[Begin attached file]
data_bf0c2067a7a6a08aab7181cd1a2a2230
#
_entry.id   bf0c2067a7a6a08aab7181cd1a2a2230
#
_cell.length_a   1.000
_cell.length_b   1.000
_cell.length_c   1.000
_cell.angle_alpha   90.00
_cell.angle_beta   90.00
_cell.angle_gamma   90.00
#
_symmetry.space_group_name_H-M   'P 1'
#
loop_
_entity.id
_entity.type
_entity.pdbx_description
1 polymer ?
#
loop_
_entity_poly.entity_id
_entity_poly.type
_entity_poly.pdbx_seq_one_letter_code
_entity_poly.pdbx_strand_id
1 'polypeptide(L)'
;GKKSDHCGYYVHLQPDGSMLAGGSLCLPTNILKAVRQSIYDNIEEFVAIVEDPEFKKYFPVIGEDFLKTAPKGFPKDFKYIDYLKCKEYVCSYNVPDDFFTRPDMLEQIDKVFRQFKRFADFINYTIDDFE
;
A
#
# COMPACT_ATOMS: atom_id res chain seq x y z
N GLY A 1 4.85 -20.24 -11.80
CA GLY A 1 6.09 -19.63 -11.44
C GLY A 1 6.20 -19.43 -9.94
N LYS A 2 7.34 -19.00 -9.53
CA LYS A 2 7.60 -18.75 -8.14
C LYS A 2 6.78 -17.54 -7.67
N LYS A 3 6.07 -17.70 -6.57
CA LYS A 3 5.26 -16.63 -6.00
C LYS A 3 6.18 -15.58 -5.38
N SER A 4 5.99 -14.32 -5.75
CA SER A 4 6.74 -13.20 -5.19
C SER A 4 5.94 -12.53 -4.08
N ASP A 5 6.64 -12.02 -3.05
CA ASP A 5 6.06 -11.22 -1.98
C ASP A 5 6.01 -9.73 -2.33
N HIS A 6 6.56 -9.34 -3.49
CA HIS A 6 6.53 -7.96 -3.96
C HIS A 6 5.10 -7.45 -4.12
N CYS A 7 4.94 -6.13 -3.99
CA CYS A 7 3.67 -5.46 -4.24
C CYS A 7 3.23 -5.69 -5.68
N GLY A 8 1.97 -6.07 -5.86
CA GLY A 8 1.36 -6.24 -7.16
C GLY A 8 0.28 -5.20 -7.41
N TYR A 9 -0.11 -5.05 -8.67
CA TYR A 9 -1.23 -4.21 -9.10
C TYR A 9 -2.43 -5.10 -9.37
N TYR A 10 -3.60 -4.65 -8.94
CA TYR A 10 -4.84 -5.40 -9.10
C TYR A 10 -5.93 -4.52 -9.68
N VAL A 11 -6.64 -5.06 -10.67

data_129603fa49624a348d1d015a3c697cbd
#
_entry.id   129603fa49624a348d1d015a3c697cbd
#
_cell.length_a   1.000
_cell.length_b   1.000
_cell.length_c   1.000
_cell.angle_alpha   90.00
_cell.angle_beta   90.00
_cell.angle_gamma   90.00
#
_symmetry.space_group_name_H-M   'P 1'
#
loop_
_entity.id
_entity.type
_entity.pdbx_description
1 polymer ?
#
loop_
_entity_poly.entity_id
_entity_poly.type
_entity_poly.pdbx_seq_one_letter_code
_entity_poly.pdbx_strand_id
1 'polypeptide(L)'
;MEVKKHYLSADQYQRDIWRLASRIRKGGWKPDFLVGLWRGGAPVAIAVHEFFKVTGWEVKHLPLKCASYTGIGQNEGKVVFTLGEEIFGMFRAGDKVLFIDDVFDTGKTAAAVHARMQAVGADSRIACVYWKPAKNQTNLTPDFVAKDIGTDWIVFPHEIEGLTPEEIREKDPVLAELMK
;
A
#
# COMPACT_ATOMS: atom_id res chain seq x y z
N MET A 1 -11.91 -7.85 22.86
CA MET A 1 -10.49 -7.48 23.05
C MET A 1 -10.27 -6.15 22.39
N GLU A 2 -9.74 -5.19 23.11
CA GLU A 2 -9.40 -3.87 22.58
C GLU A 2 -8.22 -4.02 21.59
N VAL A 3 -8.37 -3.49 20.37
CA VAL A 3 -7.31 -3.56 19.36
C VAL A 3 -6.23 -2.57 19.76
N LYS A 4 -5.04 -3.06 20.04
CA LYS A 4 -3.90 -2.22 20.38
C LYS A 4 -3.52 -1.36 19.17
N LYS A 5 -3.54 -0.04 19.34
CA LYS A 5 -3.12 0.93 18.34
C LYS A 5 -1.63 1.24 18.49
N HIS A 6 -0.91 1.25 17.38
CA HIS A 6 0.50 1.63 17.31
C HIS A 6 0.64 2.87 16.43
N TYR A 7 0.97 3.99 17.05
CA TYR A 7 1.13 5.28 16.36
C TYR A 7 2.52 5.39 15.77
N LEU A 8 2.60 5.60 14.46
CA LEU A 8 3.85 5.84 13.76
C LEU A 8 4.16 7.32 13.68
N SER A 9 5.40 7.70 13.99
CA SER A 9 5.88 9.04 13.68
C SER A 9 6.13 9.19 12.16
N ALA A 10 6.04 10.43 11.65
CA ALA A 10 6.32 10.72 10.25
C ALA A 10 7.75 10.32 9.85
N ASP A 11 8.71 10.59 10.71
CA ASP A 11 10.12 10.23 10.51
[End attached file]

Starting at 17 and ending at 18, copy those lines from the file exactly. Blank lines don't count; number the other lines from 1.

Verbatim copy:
_entity.pdbx_description
1 polymer ?